Does Tweeting About Pending DUI’s Cross the Line?

Guest post by Randall Ryder

A Texas District Attorney has vowed to tweet the names of individuals arrested for drunk driving in an attempt to reduce the number of offenses. Arrests and pending criminal cases are a matter of public record. In addition, many newspapers print police reports, although they usually leave out people’s names. Is this crossing the line, or a solid method to cut down on drinking and driving?

Critics say this is a bad idea because people are wrongly arrested all the time. Once the info has been tweeted, there is no going back, and the damage has been done. I have yet to see a retraction on Twitter, and I doubt it would be very effective.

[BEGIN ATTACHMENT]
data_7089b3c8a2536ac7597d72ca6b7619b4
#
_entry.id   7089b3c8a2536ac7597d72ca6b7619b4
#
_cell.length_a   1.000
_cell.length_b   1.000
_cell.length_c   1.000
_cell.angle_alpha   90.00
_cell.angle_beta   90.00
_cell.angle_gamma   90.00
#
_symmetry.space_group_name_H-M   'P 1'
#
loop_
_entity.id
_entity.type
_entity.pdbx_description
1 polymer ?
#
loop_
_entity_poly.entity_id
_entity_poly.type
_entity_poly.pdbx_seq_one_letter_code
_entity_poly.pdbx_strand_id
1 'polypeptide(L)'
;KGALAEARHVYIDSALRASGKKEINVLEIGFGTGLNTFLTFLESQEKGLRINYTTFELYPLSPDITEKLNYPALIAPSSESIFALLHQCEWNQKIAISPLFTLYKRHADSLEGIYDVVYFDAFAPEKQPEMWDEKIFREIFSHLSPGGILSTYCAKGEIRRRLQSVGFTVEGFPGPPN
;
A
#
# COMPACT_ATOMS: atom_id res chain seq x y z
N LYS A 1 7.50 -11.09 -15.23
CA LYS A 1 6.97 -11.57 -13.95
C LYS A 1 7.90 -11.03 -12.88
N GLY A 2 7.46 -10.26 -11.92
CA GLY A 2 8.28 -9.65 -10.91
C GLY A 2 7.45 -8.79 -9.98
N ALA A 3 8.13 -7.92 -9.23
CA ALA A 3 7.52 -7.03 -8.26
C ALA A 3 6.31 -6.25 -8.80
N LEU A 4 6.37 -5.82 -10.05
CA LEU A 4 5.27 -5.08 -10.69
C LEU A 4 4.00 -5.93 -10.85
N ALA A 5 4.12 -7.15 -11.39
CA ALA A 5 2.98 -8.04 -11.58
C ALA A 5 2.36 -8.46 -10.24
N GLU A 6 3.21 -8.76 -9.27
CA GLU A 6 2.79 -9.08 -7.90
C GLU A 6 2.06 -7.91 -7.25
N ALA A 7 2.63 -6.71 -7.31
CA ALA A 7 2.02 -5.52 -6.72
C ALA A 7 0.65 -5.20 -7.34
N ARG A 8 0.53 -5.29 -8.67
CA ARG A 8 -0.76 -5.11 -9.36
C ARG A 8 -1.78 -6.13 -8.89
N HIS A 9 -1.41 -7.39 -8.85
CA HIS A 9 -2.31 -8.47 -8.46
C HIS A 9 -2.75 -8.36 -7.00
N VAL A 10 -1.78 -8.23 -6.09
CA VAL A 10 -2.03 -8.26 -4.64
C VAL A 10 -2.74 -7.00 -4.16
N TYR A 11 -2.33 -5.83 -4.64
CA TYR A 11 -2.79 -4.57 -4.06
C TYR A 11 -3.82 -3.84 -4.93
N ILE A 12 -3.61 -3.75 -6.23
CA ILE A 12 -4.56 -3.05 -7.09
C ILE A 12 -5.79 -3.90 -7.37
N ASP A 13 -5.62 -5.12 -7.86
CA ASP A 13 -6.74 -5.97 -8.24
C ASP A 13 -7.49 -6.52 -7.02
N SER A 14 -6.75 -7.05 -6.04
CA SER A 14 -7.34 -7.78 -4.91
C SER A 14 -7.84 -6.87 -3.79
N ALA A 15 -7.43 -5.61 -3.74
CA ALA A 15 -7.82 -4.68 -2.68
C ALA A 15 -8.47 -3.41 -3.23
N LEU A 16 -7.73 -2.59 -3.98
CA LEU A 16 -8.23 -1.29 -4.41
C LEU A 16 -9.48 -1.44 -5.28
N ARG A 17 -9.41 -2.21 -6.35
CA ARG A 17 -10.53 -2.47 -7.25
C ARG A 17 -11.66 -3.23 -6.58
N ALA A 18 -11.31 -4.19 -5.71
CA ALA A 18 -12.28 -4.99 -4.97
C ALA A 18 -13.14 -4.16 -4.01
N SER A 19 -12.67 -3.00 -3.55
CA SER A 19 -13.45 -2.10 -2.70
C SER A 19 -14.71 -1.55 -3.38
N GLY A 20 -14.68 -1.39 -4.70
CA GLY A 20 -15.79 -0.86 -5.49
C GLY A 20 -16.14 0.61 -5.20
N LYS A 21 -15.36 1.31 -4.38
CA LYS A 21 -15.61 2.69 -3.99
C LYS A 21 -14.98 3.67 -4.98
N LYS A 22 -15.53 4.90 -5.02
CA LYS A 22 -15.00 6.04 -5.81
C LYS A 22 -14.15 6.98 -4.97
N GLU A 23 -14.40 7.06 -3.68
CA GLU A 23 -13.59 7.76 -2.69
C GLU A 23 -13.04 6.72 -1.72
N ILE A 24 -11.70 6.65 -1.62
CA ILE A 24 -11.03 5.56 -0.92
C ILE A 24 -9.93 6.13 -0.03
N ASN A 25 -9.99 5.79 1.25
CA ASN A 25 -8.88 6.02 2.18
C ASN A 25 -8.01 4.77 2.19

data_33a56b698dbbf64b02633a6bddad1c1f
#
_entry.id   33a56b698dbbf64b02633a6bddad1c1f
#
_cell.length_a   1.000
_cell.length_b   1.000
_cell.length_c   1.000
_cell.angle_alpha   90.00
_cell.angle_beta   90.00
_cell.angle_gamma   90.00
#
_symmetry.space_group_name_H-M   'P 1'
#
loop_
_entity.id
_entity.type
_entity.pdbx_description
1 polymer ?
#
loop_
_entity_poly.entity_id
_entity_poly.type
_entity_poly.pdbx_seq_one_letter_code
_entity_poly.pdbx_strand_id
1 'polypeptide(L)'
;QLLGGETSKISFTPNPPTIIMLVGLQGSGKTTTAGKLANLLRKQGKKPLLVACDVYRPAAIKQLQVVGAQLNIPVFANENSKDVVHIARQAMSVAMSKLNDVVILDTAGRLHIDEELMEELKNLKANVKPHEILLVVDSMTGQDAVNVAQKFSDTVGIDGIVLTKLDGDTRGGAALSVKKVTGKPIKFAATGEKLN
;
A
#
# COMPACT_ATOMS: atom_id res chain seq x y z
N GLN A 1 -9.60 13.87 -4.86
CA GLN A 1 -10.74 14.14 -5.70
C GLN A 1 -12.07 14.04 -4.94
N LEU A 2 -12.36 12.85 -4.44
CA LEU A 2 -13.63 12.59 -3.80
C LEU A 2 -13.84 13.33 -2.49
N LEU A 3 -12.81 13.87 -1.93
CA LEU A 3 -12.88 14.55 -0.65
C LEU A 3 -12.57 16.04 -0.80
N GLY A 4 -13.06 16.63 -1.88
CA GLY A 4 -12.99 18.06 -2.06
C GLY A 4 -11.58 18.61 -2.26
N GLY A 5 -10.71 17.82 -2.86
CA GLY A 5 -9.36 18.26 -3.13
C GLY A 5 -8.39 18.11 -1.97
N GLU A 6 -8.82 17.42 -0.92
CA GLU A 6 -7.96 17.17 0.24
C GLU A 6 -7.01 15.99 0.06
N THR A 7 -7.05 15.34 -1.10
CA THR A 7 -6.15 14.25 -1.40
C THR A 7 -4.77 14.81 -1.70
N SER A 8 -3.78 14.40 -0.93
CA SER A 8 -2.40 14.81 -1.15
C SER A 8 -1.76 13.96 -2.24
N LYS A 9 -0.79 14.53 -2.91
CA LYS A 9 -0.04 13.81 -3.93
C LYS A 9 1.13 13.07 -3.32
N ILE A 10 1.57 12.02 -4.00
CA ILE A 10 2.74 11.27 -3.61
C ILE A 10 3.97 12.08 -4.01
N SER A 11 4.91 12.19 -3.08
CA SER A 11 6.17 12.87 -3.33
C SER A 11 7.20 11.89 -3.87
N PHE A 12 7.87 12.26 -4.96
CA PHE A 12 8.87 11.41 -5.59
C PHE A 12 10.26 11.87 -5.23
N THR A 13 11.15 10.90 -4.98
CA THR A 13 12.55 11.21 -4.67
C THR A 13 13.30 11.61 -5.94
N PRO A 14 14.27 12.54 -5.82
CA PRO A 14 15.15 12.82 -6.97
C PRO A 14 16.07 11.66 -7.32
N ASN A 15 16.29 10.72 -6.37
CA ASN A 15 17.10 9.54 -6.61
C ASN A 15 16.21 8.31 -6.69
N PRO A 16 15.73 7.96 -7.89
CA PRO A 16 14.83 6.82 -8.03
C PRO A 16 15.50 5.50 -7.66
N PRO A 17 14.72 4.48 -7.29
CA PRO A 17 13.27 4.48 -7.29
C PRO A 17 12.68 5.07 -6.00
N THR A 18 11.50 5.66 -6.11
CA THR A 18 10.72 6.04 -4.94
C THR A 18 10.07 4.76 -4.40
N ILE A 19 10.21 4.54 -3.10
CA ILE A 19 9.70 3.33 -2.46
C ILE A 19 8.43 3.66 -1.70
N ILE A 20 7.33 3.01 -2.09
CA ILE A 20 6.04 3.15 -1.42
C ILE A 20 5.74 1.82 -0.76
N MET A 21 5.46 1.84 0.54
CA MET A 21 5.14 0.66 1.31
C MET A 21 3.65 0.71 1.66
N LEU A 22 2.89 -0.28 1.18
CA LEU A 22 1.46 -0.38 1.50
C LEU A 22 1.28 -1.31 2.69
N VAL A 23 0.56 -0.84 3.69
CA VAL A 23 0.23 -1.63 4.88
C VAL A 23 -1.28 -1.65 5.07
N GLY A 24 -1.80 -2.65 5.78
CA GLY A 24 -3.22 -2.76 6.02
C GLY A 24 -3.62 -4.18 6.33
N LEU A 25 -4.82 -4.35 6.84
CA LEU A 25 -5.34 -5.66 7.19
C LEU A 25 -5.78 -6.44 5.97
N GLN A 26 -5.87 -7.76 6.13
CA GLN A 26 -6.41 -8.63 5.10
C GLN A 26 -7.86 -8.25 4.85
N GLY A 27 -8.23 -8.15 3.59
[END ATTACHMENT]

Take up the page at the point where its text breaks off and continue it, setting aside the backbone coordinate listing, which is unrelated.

Twitter is a much different animal than a public newspaper. Twitter is nearly instantaneous, whereas the newspaper is a bit slower. Twitter has already been blamed for a number of incorrect statements about celebrities or athletes getting into trouble or even dying. Newspapers generally require a source and verification, whereas Twitter can be used by anyone, who can write anything. 

On the other hand, there is some deterrent value to sending the Tweets. Spreading the news in the hopes of shaming individuals may have a powerful effect on future or repeat offenders. Most people charged with crimes, especially DUI’s, are ashamed and embarrassed about what they did. The more people who know, the less likely an individual is inclined to repeat the offense. 

Social media, like Twitter, can be a powerful tool. Hopefully, in this case, it will be used for the greater good.

 

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